Imperial notebook's weight reduces its portability

The CPU is a Pentium MMX, which substantially drains the lithium-ion battery. Intel
Corp. does not yet make a power-conserving 233-MHz processor for the mobile market.

On the GCN Lab's maximum power drain test, the Imperial's battery lasted barely an
hour. In normal use, it probably would run about two hours.

There was a fan to cool the processor and a credit card-sized heat sink on the
underside. The location slowed air passage, so the base got warm after about 10 minutes of
operation. The fan and the 11X CD-ROM drive made more noise than is usual in notebooks.

Other features, also found in a desktop PC, are 512K secondary cache, 32M RAM
expandable to 128M, 4M graphics accelerator, 3G hard drive and wavetable sound card.

The 1,024- by 768-pixel display was satisfactory if not very bright. It achieved a
fairly strong GCNdex32 video score of 4.08, better than most 133-MHz Pentium portables.

The GCNdex math benchmarks came close to desktop PC scores, although the integer math
scores were somewhat low, probably from thermal problems. Hard-drive file access was slow
compared with other portable and desktop computers.

During bootup, the Imperial stopped and attempted to detect a slave device, such as a
second hard drive. I had to press the Esc key to continue the startup.

The power management BIOS from American Megatrends Inc. was listed as Version 0.0 on
startup. It was Version 2.0 and year 2000-ready.

Among the standard loads on the Imperial version of this notebook was a 30-day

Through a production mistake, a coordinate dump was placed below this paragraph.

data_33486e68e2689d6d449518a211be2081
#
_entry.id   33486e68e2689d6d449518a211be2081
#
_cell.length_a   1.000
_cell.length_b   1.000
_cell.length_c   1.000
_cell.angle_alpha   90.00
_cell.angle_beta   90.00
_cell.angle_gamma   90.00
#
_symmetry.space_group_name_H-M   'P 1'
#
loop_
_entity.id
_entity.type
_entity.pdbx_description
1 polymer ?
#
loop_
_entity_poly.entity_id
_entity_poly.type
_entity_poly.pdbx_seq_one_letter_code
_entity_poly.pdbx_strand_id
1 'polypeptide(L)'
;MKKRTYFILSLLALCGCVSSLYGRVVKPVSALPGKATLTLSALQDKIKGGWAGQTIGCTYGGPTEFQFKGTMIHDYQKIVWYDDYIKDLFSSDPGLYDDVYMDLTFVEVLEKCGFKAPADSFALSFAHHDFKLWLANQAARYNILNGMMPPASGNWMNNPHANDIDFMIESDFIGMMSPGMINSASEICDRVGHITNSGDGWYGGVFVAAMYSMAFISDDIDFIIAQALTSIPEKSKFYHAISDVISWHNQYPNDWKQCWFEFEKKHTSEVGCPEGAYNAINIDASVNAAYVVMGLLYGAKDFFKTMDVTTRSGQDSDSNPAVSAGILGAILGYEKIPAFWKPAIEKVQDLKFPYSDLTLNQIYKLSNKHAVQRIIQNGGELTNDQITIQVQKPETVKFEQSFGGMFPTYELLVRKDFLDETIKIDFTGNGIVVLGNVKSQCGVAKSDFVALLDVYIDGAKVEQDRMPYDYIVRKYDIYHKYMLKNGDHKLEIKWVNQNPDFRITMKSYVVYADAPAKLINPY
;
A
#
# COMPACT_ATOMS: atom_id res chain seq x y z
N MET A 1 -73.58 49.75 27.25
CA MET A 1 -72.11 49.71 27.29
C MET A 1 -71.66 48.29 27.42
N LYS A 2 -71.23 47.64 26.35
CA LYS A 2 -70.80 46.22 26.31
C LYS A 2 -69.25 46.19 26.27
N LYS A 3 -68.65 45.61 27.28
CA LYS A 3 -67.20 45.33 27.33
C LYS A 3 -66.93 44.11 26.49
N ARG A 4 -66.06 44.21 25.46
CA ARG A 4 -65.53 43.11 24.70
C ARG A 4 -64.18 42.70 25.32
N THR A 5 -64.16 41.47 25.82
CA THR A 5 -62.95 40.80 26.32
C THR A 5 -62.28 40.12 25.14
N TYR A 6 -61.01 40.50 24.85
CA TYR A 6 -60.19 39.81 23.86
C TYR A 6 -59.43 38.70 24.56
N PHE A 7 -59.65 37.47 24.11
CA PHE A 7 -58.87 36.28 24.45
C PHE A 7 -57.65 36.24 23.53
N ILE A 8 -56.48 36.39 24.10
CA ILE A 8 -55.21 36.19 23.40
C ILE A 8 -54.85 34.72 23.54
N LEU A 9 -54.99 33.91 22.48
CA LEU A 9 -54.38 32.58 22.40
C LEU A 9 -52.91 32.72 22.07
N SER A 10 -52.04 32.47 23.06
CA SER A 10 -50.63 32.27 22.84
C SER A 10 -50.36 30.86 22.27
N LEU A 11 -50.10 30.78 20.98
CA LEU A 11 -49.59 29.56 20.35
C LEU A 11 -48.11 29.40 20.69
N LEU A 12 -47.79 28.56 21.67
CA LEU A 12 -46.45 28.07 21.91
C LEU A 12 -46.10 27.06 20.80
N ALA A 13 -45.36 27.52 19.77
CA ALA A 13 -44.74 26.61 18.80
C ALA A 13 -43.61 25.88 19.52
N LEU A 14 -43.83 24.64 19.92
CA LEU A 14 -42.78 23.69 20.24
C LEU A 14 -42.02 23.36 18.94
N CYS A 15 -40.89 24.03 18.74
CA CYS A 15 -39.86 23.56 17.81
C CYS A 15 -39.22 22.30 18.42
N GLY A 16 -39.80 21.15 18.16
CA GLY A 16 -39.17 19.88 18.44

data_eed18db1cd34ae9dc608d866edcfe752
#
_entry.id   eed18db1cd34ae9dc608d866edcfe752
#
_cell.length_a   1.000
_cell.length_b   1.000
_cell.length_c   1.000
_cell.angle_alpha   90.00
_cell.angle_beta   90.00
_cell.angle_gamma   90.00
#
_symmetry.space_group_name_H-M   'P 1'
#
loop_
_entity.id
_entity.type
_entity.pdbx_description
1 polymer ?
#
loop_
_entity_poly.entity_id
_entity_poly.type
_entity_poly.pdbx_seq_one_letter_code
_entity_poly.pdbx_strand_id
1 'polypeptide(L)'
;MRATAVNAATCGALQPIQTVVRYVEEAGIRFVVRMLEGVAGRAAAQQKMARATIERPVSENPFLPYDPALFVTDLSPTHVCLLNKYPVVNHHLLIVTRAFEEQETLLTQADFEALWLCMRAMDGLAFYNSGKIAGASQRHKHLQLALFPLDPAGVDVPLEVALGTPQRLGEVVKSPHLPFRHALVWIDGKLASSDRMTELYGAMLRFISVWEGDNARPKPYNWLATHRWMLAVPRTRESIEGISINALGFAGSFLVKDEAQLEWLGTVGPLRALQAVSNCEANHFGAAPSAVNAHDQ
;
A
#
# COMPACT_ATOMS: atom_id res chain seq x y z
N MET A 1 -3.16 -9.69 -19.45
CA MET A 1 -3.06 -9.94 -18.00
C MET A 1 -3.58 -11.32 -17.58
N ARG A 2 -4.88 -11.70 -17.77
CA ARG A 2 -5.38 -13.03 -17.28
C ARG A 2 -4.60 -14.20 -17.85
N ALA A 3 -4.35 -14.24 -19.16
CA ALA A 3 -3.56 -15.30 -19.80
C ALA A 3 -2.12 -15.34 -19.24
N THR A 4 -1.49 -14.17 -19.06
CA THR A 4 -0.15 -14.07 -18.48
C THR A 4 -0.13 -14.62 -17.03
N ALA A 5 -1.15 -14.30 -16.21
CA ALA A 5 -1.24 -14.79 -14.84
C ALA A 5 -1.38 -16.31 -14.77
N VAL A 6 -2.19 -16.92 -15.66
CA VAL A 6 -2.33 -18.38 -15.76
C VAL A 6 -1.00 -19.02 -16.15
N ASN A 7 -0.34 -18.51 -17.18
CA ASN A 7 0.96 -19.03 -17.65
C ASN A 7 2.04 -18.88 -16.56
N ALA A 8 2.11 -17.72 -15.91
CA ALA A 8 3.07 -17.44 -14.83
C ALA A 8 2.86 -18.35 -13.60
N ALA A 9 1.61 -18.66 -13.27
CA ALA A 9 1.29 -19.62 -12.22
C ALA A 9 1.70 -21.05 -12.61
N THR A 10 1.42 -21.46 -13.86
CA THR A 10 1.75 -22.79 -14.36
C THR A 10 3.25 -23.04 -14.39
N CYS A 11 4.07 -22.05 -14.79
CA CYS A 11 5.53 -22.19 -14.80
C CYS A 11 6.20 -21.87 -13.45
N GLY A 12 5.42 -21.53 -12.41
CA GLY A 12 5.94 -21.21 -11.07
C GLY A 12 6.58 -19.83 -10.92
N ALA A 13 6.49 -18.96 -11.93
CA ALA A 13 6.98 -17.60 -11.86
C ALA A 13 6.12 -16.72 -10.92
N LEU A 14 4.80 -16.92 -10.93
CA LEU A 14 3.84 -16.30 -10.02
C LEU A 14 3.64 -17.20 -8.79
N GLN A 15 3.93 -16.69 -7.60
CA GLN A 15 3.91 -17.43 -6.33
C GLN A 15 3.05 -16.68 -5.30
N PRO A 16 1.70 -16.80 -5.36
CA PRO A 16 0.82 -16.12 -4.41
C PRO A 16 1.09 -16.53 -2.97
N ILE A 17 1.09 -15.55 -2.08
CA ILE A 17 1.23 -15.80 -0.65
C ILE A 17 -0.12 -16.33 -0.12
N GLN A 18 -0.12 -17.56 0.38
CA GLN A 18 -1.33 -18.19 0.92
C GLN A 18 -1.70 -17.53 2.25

evaluation license for McAfee Associates Inc.'s VirusScan95.

The Imperial had a great sound application for Microsoft Windows sound (.wav) files or
Musical Instrument Digital Interface files and CD-ROMs.

Although the notebook's 3G hard drive contained eight .wav files, the sound was crisp
for a notebook.

The documentation listed the Imperial's weight at less than 8 pounds. It weighed almost
9 pounds by itself. The AC adapter, cables, an extra battery and a carrying case brought
the total to more than 14 pounds.

If you're shopping for a notebook to take on the road, keep the Imperial's weight in
mind. If you're not out of the office much, it could make a satisfactory desktop

inside gcn

  • security compliance

    Security fundamentals: Policy compliance

Reader Comments

Please post your comments here. Comments are moderated, so they may not appear immediately after submitting. We will not post comments that we consider abusive or off-topic.

Please type the letters/numbers you see above